get past and, as the two drove down the long backstretch at about
215 mph on the final lap, it appeared Dixon had it made.

But, as they approached Turn 3, Dixon's car suddenly slowed,
Franchitti drove by and went on to win the race. Dixon coasted over
the finish line 1.844 seconds behind, in second place in both the
race and the championship. Franchitti won the title and the $1
million prize that goes with it by 13 points.

Franchitti was blown away by the finish.

After the new champion parked his car and climbed out, he knelt
behind the rear wing for a few seconds of quiet thought.

"Most of the race I was just sitting there," said Franchitti,
who led only 10 laps. I couldn't do anything. I couldn't pass the
guys in front because they were running side-by-side and, at times,
the car wasn't handling so well.

"We came down that back stretch [on the last lap], and I was
drafting him. I was trying to get the slingshot. Just as I pulled
out, I saw him slow down and I almost hit the back of him.

"Some good fuel saving. Some great strategy by my boys. The
whole Andretti Green team, they're the best," he added.

Dixon could hardly believe his fate.

"It's just a shame that it came down to a fuel race," he said,
shrugging his shoulders in disappointment. "Our car was clearly
quicker all day. It wasn't our day. The 27 [Franchitti] was getting
better fuel mileage all day, and that's what it came down to. It's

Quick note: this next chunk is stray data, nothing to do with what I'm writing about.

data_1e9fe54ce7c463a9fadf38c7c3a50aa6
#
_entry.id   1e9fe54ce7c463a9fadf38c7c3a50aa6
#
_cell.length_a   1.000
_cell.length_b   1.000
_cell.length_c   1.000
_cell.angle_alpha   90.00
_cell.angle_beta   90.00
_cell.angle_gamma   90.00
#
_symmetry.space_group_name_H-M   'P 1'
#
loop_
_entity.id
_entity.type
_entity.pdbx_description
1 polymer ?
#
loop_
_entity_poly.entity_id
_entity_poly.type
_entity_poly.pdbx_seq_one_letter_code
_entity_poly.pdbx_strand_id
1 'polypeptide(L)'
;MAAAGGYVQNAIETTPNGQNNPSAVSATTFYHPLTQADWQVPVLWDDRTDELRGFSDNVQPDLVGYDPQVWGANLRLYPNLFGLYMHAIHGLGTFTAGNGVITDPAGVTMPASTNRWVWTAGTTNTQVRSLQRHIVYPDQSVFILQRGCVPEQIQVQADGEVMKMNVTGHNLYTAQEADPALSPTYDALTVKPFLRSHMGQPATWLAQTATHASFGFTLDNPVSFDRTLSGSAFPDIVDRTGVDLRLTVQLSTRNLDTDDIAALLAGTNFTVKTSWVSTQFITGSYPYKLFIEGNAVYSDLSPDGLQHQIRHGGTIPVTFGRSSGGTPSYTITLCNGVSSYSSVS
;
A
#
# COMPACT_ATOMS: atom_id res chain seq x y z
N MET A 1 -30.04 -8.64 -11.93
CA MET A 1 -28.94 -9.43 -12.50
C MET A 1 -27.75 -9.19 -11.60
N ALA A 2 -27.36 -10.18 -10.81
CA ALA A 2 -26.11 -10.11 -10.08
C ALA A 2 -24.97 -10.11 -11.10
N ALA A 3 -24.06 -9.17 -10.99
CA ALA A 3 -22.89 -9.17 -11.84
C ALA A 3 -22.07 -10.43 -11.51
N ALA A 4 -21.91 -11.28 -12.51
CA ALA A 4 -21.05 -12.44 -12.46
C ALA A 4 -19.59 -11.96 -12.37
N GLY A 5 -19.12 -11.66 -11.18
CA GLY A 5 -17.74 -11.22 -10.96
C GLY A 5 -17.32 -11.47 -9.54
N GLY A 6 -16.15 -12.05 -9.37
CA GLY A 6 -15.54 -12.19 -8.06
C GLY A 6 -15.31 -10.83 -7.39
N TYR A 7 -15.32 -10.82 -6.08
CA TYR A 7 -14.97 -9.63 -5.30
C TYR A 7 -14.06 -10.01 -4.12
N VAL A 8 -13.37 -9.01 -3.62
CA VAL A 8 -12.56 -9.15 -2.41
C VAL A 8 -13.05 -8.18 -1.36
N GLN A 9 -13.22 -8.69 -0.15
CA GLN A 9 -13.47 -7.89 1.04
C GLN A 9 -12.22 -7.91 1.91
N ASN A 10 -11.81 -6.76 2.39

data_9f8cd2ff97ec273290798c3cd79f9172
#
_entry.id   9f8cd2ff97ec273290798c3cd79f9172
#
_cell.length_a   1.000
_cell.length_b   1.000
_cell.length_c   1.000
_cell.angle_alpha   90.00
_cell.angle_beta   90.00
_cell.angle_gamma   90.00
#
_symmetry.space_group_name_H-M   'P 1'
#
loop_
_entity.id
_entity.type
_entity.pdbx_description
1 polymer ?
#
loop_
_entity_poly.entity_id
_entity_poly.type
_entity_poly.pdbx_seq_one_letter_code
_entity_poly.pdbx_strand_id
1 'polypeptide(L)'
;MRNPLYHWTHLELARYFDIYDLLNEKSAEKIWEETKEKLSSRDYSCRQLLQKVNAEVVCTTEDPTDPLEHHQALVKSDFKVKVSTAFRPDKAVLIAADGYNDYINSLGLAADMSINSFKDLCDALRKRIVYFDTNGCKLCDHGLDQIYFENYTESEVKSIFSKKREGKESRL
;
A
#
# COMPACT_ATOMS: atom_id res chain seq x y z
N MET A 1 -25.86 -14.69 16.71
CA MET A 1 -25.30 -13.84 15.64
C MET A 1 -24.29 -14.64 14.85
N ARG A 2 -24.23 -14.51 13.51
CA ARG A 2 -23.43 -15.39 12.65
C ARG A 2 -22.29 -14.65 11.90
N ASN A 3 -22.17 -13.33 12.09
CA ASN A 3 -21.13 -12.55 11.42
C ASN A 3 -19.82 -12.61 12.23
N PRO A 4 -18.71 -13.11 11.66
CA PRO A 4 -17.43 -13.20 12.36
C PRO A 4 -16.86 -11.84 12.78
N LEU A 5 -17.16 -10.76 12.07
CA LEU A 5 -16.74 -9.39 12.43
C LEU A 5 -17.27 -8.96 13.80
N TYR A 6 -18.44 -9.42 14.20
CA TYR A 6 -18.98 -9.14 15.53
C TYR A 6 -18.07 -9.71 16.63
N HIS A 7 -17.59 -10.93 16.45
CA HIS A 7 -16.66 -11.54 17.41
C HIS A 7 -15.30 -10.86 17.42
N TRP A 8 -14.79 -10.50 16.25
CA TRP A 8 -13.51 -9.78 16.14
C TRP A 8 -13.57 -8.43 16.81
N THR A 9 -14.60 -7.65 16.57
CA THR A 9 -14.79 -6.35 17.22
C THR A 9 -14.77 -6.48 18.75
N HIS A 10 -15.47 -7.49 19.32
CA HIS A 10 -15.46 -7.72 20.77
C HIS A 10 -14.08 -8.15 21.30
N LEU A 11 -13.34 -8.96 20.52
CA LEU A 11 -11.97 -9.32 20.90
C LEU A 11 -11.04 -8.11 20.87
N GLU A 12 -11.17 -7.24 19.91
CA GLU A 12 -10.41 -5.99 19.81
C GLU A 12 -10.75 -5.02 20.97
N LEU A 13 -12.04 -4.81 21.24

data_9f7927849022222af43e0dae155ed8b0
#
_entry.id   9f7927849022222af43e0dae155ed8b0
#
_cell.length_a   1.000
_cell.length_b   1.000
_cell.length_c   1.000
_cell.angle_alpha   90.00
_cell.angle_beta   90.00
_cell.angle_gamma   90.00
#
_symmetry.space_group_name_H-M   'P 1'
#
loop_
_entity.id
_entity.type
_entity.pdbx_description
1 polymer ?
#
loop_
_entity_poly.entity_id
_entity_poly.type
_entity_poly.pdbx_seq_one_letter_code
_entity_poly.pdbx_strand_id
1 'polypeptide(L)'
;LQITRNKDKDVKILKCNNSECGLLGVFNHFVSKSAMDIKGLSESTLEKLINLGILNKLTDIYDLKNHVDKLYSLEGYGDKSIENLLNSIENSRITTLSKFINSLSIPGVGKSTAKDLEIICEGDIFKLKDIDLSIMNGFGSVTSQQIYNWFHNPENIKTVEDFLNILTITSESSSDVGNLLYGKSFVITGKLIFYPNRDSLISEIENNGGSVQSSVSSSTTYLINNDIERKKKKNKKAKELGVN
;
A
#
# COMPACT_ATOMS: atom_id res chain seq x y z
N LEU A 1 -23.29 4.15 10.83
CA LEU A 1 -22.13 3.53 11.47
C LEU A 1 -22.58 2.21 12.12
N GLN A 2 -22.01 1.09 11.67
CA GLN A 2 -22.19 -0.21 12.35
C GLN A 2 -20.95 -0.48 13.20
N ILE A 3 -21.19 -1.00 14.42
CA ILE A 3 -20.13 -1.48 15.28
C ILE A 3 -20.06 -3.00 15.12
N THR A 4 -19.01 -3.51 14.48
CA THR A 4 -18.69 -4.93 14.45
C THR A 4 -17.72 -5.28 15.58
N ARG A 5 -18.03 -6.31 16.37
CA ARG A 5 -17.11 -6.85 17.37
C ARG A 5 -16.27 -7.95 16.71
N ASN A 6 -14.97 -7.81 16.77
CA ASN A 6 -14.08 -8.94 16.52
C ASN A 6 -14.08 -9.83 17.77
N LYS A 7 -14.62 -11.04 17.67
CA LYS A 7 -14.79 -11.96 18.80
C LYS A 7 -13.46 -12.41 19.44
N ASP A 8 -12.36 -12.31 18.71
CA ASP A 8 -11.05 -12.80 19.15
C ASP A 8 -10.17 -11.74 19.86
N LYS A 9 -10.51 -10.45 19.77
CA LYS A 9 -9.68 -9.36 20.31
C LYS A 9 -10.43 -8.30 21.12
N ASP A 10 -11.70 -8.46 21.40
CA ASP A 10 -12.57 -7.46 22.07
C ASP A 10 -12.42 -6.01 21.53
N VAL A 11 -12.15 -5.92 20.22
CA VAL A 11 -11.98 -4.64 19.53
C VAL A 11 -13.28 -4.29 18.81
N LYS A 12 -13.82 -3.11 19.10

tough, man."

"I can honestly take a beating gracefully if you get beaten on
even terms. But I guess we did. We had the same amount of fuel and
we didn't use it wisely."

Franchitti started from the pole, but lost the lead at the start
and never appeared to have a real shot at the win or the title
until the end as Dixon got ahead of him and stayed most of the
race.

Meanwhile, Penske Racing teammates Sam Hornish Jr., the
defending series champion, and Helio Castroneves dominated until
both had to give up track position late in the race for fuel stops.
Hornish and Castroneves led 90 and 56 laps, respectively, and wound
up third and fourth, a lap behind the leaders.

Patrick, who spent most of the day running in the top six, wound
up 11th, while Tony Kanaan, another of the Andretti Green drivers
and the only other title contender heading into the 17th and final
race of the season, had to pit with a flat tire early in the race,
got out of sequence with the leaders and finished out of contention
in sixth.

Marco Andretti, the fourth Andretti Green entry, brought out a
caution on Lap 35 when it appeared his suspension broke, sending
his car hard into the wall. The son of team co-owner Michael
Andretti was taken to a hospital, where he was released after a CT
scan was negative.

Vitor Meira crashed on Lap 136 and the ensuing caution lasted 15
laps as track workers had to repair the energy-absorbing SAFER
Barrier. The yellow came out with Dixon making a scheduled pit stop
and Franchitti the only leader who had not gone in the pits at that
point.

That was when both teams decided to bring the leaders in to top
off their fuel tanks, setting up the dramatic finish.